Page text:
EUGENICS was controlling reproduction to imagine a future without defective heredity. At its height in the early 20th century, the eugenics movement was an applied science based on race and centered on notions of “fitness”. In its American incarnation in particular, the field has focused on attempts to apply Darwinian natural selection to the production and reproduction of “fit” populations. These concerns were (and are) central to various visions of the future, including science fiction. Whether The best of worlds or an episode of black mirrorspeculation — dystopian and utopian — has long revolved around the same axes as American eugenics. Whether dystopian or utopian, these worlds emerge at the border between the bedroom and the clinic.

In the real and imagined eugenic worlds, the driving goal is the production of a society free from defective heredity. Proponents have often followed a two-pronged approach: to encourage certain people to reproduce (called “positive eugenics”) or to discourage others from reproducing, including through forced sterilization and involuntary institutionalization (known as “negative eugenics”). Both approaches have been zealously pursued in the United States and beyond – and as historian Nathaniel Comfort has shown, both approaches remain entrenched in medical and scientific practice, from early human genetics to family planning. through the advent of modern genetic engineering.

Eugenics is at the heart of the plot of Dunes, embodied in the breeding program of the Bene Gesserit. A matriarchal order with superhuman abilities, the Bene Gesserit practice a mix of positive and negative eugenics in hopes of determining the fate of the universe. Because their foresight makes them valuable to the ruling Great Houses, the Bene Gesserit can use their position as advisors to powerful families to pursue eugenics matching. The order’s age-old goal, to bring forth the messianic (and eugenic) Kwisatz Haderach, is the logic behind their painstaking efforts to manipulate and cross bloodlines. These efforts, along with their powers, invite fear and distrust, and the nickname “witches.”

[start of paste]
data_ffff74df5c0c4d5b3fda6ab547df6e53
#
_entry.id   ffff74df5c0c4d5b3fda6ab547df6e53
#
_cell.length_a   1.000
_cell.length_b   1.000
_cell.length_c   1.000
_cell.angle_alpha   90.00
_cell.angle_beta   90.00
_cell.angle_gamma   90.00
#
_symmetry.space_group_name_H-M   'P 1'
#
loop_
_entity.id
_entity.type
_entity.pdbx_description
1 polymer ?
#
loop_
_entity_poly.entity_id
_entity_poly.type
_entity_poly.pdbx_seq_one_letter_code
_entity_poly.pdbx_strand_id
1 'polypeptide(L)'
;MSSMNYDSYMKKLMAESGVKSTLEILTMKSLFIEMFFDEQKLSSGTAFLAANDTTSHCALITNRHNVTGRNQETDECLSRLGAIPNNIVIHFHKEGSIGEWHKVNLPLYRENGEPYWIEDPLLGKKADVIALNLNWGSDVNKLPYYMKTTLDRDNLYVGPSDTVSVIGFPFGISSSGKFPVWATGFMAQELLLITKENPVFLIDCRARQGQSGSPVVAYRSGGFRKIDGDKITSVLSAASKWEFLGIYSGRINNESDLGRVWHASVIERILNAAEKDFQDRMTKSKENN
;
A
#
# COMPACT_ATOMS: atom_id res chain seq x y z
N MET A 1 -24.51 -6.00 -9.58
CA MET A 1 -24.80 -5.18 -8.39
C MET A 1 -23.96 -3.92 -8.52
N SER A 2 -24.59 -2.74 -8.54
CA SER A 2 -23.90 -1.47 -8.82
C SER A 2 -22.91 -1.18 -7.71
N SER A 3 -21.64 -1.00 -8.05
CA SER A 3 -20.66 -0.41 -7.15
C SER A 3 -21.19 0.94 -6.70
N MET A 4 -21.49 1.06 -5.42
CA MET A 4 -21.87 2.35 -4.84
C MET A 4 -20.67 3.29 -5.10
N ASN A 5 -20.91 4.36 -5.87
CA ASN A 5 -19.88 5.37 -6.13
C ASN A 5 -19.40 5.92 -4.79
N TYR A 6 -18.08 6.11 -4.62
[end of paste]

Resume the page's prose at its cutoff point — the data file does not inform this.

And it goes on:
While there is much in Frank Herbert’s Bene Gesserit that echoes American eugenics, there are two major departures from history that are worth noting. The order’s breeding program is based on pairing its own members with people in positions of power – but the Bene Gesserit themselves control the pairing. This empowerment of women is definitely do not consistent with the history of American eugenics. Their power extends down to what appears to be the cellular level, with Lady Jessica Choose bearing a male child rather than a female child (and thus, at least potentially, inducing the Kwisatz Haderach) even after the moment of conception.

Another significant change from the story is the order’s focus on a single individual. The emphasis in American eugenics tended to be at the group or even population level, as the promotion or elimination of racial or other trait-based collectives took center stage. This focus on the group also appears in science fiction, with brutal leaders getting rid of unwanted individuals in the name of the greater whole or the greater good. Dunes takes a different approach. While individual members of the Bene Gesserit are charged with putting order before their own desires, their messianic aims culminate in a individualnot a socially engineered utopia.

But dig a little deeper and the similarities between fact and fiction reappear. The terminology of the Bene Gesserit, their obsession with inheritance, birthright and bloodlines, mixes 20th century eugenic ideologies with a much older attention to rites of succession. The same could be said of eugenics itself. Yes, the movement was built on the nascent sciences of evolutionary biology, serology and statistics, but its motivations did not emerge again from these scientific innovations. On the contrary, everyone from eugenicists to casual readers saw in this new movement an opportunity to create a different world – and to secure a place in it, whether for themselves, their offspring or what they perceived as their gender. Here, where science merges with solipsism and where past and future come together in a eugenic present, the world of Dunes and our own anxious relationship to reproduction fade.


Artwork by Kenneth Mills.


Ayah Nuriddin is a medical historian and Cotsen Postdoctoral Fellow with the Society of Fellows at Princeton University. She is also a lecturer at the Humanities Council and in African American Studies.

Comments are closed.